“I think the most important thing is to be genuine. I just think because you want to do so well, you almost put up certain walls – you’re holding back everything because you don’t want to be exposed but actually, that’s what makes people connect with you! The more you break down those walls, the more they connect with you.  Throw in the odd joke or two, or a quote that you think will encourage them.  It’s OK if you feel like you need to correct them on something if you really feel like it’s going to help them.  Little things like that show that you are seeing them as more than just a client.  You’re seeing them as a human being, and I think that’s the most valuable thing and that’s how you build a lot of relationships with a lot of different students.”

  7. You will get better with practice

    “Getting used to speaking to someone, connecting with them, getting feedback down, and also grading them at the same time; It actually blows your mind in those early days because you’re like, “Am I even gonna manage this?”  Don’t overthink how you multitask.  Just do what comes naturally to you. ‘Learning to balance’ everything properly comes with practice. “

  8. You can help make your student’s dreams come true

    “I used to have a student who was from Brazil. He really wanted to get a job in another country, especially in Europe.  He’d been trying for the longest time.  We did lessons for about a year straight every single week.  In the first six months he had gradual progress.  Then I suggested that he started watching more English content, whatever it could be; movies, series, anything like that.  He grew a lot through watching series.  He started telling me more about these series than even I knew.  Then he was reading more.  He was talking to more people in English.  Eventually after that year was over, he was so much more fluent, so much more confident.  He was able to take an interview with an international company based in Portugal.  They didn’t even get through much of the interview, and they said, ‘You’ve got the job.  Please sort out your visa, your kids, we need you ASAP!’  So, that’s just one example of how the more that you work at something and dedicate your time to your students and get creative about how you teach them, they can go far.”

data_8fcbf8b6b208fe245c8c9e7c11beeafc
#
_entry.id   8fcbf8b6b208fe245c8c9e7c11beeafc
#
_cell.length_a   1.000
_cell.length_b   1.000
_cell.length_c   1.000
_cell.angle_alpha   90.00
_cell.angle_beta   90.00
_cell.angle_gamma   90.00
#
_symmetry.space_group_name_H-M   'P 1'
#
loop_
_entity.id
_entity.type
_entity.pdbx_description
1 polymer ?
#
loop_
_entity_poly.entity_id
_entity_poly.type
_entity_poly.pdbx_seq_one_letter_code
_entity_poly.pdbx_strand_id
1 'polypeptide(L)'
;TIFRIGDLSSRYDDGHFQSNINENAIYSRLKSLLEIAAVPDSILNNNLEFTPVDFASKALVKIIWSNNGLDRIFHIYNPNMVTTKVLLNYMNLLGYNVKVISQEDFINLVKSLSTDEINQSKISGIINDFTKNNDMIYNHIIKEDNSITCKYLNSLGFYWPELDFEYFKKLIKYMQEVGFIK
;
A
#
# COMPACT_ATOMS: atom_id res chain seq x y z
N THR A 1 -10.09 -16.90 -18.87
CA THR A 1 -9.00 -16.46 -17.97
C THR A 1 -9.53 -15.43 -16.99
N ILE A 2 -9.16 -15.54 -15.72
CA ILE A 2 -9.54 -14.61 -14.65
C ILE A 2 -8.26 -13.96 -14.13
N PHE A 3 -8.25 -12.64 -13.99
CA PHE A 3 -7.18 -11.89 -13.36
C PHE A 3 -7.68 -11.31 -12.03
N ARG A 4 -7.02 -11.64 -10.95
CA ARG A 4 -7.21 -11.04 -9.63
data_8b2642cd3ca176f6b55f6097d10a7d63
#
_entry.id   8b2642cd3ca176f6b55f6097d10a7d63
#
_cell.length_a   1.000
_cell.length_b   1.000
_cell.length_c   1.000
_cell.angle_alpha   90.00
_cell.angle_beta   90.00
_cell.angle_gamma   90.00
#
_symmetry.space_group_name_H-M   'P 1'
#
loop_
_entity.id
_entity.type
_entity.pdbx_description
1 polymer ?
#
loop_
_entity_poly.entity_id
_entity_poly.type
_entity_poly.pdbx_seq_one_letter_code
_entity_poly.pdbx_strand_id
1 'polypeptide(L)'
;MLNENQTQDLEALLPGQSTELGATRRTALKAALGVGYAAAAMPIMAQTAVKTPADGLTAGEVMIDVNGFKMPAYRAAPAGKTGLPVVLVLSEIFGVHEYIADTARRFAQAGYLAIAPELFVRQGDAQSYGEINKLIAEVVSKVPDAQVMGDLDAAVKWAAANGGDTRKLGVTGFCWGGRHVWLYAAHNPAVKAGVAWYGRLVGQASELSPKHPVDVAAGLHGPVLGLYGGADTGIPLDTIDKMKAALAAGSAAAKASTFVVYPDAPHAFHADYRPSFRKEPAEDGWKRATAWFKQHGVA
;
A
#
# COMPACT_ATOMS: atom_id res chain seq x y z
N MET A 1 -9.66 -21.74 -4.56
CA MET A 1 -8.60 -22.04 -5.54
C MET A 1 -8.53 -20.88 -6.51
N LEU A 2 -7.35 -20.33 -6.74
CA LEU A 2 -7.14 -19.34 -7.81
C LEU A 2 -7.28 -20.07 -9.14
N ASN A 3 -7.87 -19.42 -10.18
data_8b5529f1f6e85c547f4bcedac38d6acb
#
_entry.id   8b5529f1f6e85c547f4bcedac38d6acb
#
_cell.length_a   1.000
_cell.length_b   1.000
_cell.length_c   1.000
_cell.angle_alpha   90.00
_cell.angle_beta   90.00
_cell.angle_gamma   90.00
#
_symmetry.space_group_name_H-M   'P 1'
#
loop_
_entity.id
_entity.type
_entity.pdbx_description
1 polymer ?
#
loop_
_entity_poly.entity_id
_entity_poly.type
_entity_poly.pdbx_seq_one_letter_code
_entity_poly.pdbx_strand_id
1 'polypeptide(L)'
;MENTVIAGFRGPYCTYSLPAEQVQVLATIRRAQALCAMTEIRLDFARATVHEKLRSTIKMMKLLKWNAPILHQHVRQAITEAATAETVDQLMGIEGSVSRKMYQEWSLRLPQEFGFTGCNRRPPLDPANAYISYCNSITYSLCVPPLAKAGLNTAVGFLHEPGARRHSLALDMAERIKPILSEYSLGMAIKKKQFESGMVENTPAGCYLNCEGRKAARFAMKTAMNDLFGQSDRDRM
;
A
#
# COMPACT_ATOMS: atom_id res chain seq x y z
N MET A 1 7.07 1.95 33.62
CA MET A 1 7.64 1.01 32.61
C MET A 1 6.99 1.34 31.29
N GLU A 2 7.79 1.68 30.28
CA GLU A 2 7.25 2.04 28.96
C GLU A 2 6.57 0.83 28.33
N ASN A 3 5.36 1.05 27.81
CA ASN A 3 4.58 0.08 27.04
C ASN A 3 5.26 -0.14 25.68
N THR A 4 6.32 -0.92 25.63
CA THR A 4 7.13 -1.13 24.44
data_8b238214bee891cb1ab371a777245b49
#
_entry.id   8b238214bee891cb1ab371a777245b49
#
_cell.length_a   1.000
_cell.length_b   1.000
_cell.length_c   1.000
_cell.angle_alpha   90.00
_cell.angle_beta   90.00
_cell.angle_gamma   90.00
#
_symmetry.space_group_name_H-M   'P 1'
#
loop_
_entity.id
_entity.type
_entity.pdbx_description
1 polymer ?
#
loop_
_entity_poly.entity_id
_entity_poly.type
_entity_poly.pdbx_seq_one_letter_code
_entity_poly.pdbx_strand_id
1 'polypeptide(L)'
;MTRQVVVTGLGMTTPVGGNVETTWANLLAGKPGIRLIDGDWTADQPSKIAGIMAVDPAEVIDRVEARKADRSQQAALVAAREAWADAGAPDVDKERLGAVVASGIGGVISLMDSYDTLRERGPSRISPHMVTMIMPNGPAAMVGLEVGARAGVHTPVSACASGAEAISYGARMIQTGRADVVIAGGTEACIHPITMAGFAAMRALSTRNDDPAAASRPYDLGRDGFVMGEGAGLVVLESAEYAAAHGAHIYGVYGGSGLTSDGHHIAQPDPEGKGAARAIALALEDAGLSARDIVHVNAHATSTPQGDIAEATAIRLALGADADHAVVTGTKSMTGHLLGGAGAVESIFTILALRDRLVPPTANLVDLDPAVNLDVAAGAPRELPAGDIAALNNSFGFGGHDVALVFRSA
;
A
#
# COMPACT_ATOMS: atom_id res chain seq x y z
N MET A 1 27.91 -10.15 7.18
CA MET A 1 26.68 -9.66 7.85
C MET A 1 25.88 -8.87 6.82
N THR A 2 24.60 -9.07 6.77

9. Be open minded and leverage any interests or skills that you have

    It’s really important to be as open minded as possible.  Just be open to learn. If you feel you are closed minded, online teaching might be a challenge for you since you have students from all over the world. And leverage as many interests or skills that you have.  It’s important to see yourself as a multifaceted being.  Don’t box yourself in.  You are a teacher but there is so much more to you.  Try to leverage what makes you, you as much as you can!


Learn more about EF Teach Online here.